In Colson Whitehead: The Postracial Voice of Contemporary Literature, Kimberly Fain explores the work of this literary trailblazer, discussing how his novels reconstruct the American identity to be inclusive rather than exclusive and thus broaden the scope of who is considered an American. Whitehead attempts this feat by including African Americans among the class of people who may achieve the American Dream, assuming they are educated and economically mobile. While the conflicts faced by his characters are symptoms of the universal human condition, they assimilate at the expense of cultural alienation and emotional emptiness.
In addition to The Intuitionist, Fain also examines John Henry Days, Apex Hides the Hurt, The Colossus of New York, Sag Harbor, and Zone One, demonstrating how they bend genre tropes and approach literary motifs from a postracial perspective. Comparing the author to his African American and American literary forebears, as well as examining his literary ambivalence between post-blackness and postracialism, Colson Whitehead offers readers a unique insight to one of the most important authors of the twenty-first century. As such, this book will be of interest to scholars of African American literature, American literature, African American studies, American studies, multicultural studies, gender studies, and literary theory.
If every outlet for book criticism suddenly disappeared — if all we had were reviews that treated books like any other commodity — could the novel survive? In a gauntlet-throwing essay at the start of this brilliant assemblage, Cynthia Ozick stakes the claim that, just as surely as critics require a steady supply of new fiction, novelists need great critics to build a vibrant community on the foundation of literary history. For decades, Ozick herself has been one of our great critics, as these essays so clearly display. She offers models of critical analysis of writers from the mid-twentieth century to today, from Saul Bellow, Bernard Malamud, and Kafka, to William Gass and Martin Amis, all assembled in provocatively named groups: Fanatics, Monsters, Figures, and others. Uncompromising and brimming with insight, these essays are essential reading for anyone facing the future of literature in the digital age.
Для всіх, хто вважає Миколу Рябчука насамперед блискучим літературним критиком і жалкує за його відходом у публіцистику та політологію, пропонована книжка може стати непоганим інтелектуальним подарунком, а заразом і підтвердженням, що автор покинув свій перший фах не цілком і не остаточно. Літературно-критичні статті та нариси, що увійшли до збірки «Постколоніальний синдром», об’єднує тема самостановлення української літератури й культури, їхнього нелегкого визволення з-під імперського домінування і ще складнішого подолання власних комплексів, засвоєння різнорідної культурної спадщини, реінтепретації літературно-мистецьких цінностей і канонів, та формування діалогічного простору як передумови входження у світовий контекст. Фахова ерудиція, добрий письменницький стиль і знаменитий рябчуківський хист полеміста роблять цю книжку не лише академічно цікавою, а й белетристично захопливою.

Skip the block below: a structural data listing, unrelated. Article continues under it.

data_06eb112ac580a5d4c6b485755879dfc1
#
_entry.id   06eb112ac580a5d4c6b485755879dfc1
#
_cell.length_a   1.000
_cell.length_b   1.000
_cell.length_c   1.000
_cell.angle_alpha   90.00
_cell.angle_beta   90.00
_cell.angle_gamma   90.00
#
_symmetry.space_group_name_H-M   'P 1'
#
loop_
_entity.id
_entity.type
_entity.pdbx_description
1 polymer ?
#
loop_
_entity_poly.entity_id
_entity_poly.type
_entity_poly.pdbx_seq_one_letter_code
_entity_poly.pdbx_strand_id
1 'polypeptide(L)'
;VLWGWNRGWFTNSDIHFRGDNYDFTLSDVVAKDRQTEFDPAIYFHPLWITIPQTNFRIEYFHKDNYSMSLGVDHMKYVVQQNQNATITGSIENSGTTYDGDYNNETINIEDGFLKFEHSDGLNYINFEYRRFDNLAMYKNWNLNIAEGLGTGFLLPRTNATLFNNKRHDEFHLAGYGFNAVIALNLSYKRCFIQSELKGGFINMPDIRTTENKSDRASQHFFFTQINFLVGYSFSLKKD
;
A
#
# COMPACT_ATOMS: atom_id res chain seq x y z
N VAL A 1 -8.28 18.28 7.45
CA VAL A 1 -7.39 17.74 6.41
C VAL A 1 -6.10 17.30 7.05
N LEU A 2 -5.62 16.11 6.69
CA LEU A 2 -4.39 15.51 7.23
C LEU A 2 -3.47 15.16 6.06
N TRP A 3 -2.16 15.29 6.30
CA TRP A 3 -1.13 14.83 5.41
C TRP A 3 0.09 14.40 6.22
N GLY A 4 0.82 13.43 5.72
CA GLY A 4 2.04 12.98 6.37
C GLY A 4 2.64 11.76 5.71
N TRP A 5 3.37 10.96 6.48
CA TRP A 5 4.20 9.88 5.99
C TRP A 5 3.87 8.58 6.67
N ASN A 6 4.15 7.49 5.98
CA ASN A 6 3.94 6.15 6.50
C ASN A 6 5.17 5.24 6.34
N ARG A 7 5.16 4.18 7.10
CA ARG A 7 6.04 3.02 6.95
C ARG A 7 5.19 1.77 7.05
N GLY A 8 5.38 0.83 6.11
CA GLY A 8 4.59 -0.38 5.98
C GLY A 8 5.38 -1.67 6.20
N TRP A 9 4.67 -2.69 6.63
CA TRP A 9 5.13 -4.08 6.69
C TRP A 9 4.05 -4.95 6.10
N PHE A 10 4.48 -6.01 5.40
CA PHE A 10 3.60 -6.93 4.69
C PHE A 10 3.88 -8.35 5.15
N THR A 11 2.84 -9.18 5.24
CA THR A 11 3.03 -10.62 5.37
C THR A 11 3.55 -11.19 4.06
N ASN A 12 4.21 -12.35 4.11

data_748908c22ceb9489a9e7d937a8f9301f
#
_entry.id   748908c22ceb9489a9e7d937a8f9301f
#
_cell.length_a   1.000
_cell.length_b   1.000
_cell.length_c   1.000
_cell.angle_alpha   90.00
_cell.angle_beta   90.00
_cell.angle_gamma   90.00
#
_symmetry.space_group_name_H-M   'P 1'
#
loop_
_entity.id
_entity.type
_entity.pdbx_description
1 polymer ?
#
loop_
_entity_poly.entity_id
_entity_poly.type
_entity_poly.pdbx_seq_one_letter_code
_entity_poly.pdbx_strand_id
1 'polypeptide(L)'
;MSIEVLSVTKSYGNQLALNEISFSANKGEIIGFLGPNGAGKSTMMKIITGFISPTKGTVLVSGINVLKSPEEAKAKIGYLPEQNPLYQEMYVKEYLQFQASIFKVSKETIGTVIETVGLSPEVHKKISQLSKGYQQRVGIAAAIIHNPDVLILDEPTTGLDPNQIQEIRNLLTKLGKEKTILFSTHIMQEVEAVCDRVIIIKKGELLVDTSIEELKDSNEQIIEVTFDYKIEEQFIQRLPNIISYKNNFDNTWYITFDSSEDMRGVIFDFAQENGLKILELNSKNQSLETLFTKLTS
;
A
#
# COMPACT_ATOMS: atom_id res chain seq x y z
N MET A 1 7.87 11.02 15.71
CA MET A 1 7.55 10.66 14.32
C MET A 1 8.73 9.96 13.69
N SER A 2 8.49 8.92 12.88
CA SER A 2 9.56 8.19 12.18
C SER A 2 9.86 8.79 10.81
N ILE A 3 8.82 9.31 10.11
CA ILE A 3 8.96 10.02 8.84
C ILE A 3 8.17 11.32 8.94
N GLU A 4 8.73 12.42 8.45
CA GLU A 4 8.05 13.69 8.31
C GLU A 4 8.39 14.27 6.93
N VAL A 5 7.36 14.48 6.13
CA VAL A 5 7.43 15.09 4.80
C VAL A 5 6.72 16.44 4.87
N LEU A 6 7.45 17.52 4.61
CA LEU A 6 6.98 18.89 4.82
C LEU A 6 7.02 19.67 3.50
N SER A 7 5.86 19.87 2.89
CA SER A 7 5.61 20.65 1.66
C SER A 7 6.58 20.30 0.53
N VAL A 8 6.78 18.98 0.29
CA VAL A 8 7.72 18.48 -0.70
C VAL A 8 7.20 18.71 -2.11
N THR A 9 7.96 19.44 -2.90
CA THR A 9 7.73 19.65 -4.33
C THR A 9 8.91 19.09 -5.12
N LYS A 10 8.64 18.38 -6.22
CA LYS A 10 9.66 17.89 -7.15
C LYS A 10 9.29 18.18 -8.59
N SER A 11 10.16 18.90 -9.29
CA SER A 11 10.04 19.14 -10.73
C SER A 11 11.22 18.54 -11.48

Пропоновані тексти писалися впродовж майже двох десятиліть – як реакція, здебільшого полемічна, чи, принаймні, діалогічна, на цілком конкретні події, тексти та явища. Це, зрозуміло, робить книжку дещо мозаїчною, позбавляє її належної монографічної цілісності, але компенсує ці вади конкретикою, наочністю та жвавістю есеїстичного викладу, яких часто бракує суто теоретичним працям.
In his seminal article, Erik Bledsoe distinguishes Rough South writers from such writers as William Faulkner and Erskine Caldwell. Younger writers who followed Harry Crews were born into and write about the Rough South. These writers undercut stereotypes, forcing readers to see the working poor differently.
The next pieces begin with those on Crews and Cormac McCarthy, major influences on an entire generation. Later essays address members of both groups—the self-educated and the college-educated. Both groups share a clear understanding of the value of working-class southerners. Nearly all of the writers hold a reverence for the South’s landscape and its inhabitants as well as an affinity for realistic depictions of setting and characters.